The excretory system is a passive biological system that removes excess, unnecessary materials from an organism, so as to help maintain homeostasis within the organism and prevent damage to the body. It is responsible for the elimination of the waste products of metabolism as well as other liquid and gaseous wastes, as urine and as a component of sweat and exhalation. As most healthy functioning organs produce metabolic and other wastes, the entire organism depends on the function of the system; however, only the organs specifically for the excretion process are considered a part of the excretory system. Parts and functions
The skin is responsible for producing sweat, which helps regulate the salt concentration in the body. When you sweat, the salt helps evaporate the water and, in turn, cools off the body.
The liver is part of the digestion system, but also plays a role in the excretory system. The liver has a small organelle called a peroxisome, which is responsible for taking high levels of toxicity and converting them to less toxic substances. Bile is a waste product in this process and is used in the digestive process.
The role of the kidneys is to remove nitrogenous wastes from the body. Nitrogenous means that it is rich in the element nitrogen. Nitrogen in high concentrations in the body can cause several problems such as joint pain, strokes or heart attacks. The kidney is made up three parts: the renal cortex, the renal medulla and the renal pelvis. All mammals have two kidneys. The kidney's primary function is to regulate various body fluids and salt concentration.
The Other Parts of the Excretory System
The excretory system also contains the ureter, which are two tubes that lead into the bladder. The bladder holds unnecessary wastes for storage. The urethra is where urine is expelled from the body.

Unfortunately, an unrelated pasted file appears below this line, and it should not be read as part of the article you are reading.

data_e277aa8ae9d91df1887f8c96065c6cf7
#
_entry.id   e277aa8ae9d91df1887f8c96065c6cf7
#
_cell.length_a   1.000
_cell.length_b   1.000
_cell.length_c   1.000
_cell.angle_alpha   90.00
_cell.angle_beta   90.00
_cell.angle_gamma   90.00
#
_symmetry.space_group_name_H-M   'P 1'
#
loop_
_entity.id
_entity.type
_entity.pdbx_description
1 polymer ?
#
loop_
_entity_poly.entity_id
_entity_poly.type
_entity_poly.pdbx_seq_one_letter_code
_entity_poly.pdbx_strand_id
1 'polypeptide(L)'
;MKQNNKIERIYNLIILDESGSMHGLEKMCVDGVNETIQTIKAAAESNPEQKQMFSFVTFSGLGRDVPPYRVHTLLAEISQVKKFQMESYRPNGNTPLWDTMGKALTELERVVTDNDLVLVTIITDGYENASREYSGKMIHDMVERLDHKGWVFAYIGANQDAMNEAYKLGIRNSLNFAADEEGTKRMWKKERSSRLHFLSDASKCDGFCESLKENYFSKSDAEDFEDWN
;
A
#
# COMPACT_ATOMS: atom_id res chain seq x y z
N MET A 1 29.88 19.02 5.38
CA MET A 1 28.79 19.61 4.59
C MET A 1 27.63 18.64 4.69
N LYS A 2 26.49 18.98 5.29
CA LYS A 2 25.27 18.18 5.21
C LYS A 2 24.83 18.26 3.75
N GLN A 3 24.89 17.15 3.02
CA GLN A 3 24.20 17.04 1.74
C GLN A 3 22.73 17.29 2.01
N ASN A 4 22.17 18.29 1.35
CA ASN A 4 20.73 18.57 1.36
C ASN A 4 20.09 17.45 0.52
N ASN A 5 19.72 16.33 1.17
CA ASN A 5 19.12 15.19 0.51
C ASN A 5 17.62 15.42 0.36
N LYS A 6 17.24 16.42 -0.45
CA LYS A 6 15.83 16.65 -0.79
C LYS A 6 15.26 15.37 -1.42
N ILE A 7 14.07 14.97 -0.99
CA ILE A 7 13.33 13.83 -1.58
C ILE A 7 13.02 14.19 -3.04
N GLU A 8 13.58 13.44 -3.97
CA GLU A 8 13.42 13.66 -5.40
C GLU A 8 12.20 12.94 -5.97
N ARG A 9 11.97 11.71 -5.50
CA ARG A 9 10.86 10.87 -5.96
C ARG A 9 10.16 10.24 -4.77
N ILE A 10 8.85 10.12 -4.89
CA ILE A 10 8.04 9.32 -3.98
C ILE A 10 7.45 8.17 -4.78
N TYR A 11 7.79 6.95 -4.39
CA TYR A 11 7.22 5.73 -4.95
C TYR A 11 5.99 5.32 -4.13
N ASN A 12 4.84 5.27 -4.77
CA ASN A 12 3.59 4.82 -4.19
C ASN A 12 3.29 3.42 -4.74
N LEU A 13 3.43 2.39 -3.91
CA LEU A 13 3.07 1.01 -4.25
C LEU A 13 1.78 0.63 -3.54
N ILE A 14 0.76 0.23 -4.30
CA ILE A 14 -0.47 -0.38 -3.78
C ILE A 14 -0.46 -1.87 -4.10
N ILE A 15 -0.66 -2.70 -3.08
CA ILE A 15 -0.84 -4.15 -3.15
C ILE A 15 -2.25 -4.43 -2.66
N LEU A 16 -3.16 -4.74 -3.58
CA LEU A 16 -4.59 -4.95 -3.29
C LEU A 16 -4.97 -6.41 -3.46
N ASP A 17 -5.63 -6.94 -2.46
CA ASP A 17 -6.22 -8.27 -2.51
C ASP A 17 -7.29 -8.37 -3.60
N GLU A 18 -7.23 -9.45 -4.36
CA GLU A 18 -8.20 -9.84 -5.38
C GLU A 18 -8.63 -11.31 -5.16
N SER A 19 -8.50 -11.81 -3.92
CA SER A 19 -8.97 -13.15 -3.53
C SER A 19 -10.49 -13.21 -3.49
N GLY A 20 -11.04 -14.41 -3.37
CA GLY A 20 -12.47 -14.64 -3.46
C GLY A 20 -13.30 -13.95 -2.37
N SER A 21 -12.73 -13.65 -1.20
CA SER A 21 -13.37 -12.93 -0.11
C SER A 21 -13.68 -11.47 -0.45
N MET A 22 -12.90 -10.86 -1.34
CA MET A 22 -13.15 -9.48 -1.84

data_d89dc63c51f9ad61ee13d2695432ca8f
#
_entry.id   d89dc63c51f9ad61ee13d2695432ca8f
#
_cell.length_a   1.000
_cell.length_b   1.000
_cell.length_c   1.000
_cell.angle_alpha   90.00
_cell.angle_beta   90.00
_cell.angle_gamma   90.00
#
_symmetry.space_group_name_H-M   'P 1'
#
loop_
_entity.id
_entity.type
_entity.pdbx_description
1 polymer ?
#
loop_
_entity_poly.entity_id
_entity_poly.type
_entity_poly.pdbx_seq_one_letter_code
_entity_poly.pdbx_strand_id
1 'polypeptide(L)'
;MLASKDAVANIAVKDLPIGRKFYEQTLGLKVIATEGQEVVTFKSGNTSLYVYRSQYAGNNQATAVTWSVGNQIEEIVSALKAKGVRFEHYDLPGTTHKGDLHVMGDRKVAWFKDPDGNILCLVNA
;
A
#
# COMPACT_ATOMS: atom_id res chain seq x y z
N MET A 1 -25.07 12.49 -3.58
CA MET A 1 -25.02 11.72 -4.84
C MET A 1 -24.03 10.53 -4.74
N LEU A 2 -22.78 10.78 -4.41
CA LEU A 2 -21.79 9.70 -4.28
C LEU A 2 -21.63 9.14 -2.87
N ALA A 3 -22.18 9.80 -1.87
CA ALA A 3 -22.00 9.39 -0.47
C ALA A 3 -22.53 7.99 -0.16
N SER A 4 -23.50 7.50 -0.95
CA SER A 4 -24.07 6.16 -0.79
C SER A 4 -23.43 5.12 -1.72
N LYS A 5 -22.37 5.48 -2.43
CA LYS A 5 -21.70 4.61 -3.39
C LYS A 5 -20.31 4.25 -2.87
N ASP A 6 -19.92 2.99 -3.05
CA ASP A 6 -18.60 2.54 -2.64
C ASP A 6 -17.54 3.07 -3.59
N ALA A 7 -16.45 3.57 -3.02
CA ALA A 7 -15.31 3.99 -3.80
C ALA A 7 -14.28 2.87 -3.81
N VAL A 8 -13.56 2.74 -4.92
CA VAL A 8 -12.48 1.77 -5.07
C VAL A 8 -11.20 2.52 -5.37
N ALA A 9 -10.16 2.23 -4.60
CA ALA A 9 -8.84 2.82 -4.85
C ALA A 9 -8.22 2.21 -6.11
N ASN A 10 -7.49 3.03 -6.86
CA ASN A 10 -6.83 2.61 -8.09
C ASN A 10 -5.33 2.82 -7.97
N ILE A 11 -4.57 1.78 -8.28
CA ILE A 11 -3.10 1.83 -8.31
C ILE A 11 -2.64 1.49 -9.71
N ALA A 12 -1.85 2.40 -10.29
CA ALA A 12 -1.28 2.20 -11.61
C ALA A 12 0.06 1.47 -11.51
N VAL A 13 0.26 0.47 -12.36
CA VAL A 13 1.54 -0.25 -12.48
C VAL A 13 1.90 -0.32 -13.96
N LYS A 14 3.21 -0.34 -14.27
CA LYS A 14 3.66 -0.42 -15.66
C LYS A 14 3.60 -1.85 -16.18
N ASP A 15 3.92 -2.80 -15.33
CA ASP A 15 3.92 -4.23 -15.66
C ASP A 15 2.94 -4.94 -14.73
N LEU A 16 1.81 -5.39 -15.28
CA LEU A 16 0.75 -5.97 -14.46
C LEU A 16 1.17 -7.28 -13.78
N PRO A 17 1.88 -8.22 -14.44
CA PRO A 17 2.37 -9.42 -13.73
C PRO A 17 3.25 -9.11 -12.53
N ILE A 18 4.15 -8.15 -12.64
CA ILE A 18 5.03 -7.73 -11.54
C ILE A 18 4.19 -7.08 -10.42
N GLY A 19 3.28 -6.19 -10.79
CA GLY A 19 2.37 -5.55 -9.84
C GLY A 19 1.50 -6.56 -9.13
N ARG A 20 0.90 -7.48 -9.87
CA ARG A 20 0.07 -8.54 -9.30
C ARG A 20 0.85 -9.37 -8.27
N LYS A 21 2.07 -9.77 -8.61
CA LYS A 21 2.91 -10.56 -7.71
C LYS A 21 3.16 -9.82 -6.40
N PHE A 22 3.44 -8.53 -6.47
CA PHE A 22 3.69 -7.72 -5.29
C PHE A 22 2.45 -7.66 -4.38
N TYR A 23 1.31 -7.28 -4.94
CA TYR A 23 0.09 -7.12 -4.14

Blood is filtered through the kidneys by first traveling through the renal artery. The artery splits into many arterioles, which go to Bowman's Capsules that contain a bundle of capillaries called nephrons. The nephrons create a large bundle of capillaries called the glomerulus that filters the blood by taking out the toxins. Some toxins that are removed are ammonia, uric acid, medicines and antibiotics. This is also the site for reabsorbing amino acids, vitamins and water. Excretion
The renal pelvis takes the urine away from the ureter and stores it into the bladder. The bladder can expand as more liquid is stored. When full, the bladder sends nerves impulses to the brain and causes the sensation of being full. Urine is the liquid nitrogenous waste from the kidneys and is taken from the body through the urethra. Disease
The main function of the excretory system, also referred to as the urinary system, is to maintain a proper balance of body fluids through the excretion of waste products. Other functions include salt balance in the body and blood and the production of important hormones. The excretory system consists of the kidneys, bladder, ureters and urethra. Common excretory diseases can affect any part of the system and cause serious complications if left untreated. Kidney Stones
Kidney stones are hard masses that form in the urinary tract from crystals that have separated from the urine. The most common type of kidney stone is formed from calcium, but other types include a struvite stone or uric acid stone, according to the National Kidney and Urologic Diseases Information Clearinghouse. The exact cause of kidney stones is unknown, but those with certain genetic disorders, kidney disorders and recurrent urinary tract infections are more likely to develop kidney stones. Symptoms of kidney stones include extreme pain, cramping in the back and lower abdomen, nausea and vomiting. Most kidney stones can be passed by increasing daily fluid intake to two to three quarts of water per day. If stones are too large to pass with an...